Schools should teach more subjects; economics should be mandatory, and time management, and personal finance. Credit card companies will descend on 18-year-olds, who need to understand long-term impacts and the need for good credit.
Are you out canvassing a lot and do you enjoy it?
It’s important; outreach is half of doing the job and I try to roll them together and give people the opportunity to tell me what they think. I enjoy actual canvassing except that it eats up time.
How important should a party label be to voters?
Voters should not consider it at all. I grew up with one Republican and one Democratic parent. No party is always right or wrong. Voters should pay attention to a candidate’s background and ideas; they should not be surprised at stances on issues like environment. I never vote the straight party option; I always go down the list one by one.
However, some voters need to refer to a party label. For example, my version of the non-partisan school board bill allows candidates to have their political affiliation printed on the general election ballot if they wish. Party label can also counteract the effects of ballot position.
Are you getting much help from the state Republican party?
Not at this point. I prefer to have the campaign in my control. My wife is my campaign manager and my father is my treasurer. I hope not to need help from Harrisburg, but the party decides what it does.
The 156th seat was occupied by two women from 1977 to 2010; how does that reflect the district?
The 156th desires representation by someone who understands the plight of the family: education, kids, health, opportunities. On such issues, I suspect that voters find it easier to take a woman seriously.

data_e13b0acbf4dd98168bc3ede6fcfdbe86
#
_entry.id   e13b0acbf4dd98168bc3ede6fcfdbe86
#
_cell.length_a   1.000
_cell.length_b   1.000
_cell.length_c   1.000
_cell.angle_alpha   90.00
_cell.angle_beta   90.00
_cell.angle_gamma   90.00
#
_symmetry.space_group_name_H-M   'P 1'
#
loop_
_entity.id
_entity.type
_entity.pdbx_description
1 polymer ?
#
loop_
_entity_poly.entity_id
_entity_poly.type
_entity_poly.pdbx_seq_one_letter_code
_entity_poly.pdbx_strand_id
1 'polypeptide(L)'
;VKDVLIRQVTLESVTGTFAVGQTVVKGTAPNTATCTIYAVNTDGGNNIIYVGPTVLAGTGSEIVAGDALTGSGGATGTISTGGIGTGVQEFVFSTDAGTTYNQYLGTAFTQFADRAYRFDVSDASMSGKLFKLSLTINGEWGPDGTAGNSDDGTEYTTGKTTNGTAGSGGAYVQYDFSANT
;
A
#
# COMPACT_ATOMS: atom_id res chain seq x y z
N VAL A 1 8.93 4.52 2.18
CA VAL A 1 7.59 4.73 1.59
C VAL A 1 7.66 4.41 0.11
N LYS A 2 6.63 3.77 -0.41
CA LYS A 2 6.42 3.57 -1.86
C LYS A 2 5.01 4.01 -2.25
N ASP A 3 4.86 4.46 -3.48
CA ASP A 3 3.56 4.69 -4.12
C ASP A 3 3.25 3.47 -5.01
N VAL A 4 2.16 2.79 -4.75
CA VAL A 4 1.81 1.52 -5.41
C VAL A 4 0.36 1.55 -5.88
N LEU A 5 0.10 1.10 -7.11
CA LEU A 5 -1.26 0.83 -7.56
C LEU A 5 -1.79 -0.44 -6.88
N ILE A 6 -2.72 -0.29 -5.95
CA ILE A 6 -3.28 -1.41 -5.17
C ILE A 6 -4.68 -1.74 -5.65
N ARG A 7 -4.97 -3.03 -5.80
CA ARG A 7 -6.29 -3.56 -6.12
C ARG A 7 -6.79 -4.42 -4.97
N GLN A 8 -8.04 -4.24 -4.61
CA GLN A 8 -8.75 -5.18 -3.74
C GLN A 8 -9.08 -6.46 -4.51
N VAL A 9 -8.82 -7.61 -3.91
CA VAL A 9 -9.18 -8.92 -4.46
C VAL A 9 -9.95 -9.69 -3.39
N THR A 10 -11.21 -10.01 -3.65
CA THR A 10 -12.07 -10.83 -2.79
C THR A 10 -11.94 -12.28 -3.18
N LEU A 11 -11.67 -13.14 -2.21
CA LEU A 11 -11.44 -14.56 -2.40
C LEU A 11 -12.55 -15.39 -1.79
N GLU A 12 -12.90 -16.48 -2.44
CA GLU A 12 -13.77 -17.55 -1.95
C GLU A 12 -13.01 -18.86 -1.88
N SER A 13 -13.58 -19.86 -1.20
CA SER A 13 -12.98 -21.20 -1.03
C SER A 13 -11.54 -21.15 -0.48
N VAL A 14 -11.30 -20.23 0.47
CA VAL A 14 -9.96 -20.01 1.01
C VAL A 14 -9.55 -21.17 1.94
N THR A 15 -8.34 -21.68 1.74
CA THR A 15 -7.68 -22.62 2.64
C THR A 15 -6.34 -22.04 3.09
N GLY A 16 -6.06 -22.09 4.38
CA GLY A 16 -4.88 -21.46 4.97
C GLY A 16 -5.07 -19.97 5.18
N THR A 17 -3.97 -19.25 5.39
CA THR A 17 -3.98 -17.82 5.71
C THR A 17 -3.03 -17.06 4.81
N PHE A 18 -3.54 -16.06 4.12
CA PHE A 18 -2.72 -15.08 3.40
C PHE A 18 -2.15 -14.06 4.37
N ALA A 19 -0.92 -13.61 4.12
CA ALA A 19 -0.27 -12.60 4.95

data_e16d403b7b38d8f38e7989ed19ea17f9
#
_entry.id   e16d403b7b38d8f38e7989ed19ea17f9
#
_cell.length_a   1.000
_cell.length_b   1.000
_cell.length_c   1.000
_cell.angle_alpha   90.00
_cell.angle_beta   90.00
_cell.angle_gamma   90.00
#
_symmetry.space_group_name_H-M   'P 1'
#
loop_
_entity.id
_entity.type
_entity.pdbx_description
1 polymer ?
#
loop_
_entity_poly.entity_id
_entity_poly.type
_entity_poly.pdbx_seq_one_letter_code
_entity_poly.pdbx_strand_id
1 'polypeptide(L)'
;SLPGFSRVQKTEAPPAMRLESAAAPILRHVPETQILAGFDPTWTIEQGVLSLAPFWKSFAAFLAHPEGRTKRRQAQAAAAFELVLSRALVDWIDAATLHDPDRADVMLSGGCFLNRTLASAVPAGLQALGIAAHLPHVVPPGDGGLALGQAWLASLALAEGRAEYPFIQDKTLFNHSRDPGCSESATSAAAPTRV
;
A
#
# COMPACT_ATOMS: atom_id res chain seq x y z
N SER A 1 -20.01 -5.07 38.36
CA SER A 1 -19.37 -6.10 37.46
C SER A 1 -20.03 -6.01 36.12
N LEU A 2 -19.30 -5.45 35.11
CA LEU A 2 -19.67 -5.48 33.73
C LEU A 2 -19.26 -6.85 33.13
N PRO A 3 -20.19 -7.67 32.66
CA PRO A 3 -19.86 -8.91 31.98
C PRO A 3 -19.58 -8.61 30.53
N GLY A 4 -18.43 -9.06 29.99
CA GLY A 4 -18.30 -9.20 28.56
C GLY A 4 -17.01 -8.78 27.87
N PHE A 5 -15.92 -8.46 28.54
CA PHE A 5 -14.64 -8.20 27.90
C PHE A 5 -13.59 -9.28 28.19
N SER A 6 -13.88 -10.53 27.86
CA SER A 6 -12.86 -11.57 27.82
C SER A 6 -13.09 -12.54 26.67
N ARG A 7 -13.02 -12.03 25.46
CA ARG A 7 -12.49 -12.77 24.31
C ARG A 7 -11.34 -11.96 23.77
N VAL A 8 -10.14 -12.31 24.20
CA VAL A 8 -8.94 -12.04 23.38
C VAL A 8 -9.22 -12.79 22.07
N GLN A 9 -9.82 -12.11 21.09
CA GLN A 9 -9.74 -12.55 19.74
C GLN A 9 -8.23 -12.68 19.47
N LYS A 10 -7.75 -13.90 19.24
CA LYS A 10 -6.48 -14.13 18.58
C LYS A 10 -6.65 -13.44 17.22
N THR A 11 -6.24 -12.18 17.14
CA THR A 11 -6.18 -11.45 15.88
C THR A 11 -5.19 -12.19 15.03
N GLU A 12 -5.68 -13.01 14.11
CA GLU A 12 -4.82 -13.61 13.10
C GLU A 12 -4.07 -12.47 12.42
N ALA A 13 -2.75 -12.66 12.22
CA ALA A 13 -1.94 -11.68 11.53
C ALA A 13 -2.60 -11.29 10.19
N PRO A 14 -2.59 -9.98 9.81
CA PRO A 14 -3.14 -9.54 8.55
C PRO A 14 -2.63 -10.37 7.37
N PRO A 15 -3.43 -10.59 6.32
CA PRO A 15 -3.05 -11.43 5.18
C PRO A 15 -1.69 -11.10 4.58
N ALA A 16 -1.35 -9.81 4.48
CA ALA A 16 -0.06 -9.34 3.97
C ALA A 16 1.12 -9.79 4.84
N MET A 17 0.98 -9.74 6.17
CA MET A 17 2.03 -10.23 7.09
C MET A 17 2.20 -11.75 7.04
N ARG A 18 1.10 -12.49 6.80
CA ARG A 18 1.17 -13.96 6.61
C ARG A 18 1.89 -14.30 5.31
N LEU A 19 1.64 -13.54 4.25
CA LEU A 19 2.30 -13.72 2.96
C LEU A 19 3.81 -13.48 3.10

You have said on your web site, “For too long, the insiders, politicians and bureaucrats in Harrisburg have forgotten that they work for us…. Too much of what is done in Harrisburg is done behind closed doors.” In 2010 you ran and are still running today as an “outsider.” Have you followed through on those ideas?
Absolutely! I take the train both ways to Harrisburg every day; I don’t stay overnight and hang out with legislators and lobbyists. I’d rather be with my family. This could hurt on getting legislation passed; I don’t get sucked into the Harrisburg scene. Early on, I saw how the dinners went[This was Barb Smith’s position about the effect of the dinners on reform efforts. I learned that they were just lobbying events]. I’ve been to only 6 to 8 Harrisburg dinners in 2 years because I quickly learned that they were all funded and attended by lobbyists. Lobbyists can come to my office but not be my buddies.
People would be surprised at what goes on in Harrisburg. It’s not the individuals—they are decent people—but the process. Not all resist the conflicts of interests. Each House member represents 63,000 people. Legislators have their own beliefs, family, friends, party leaders; there are lobbies and the realities of legislation. But they need to listen to their constituents.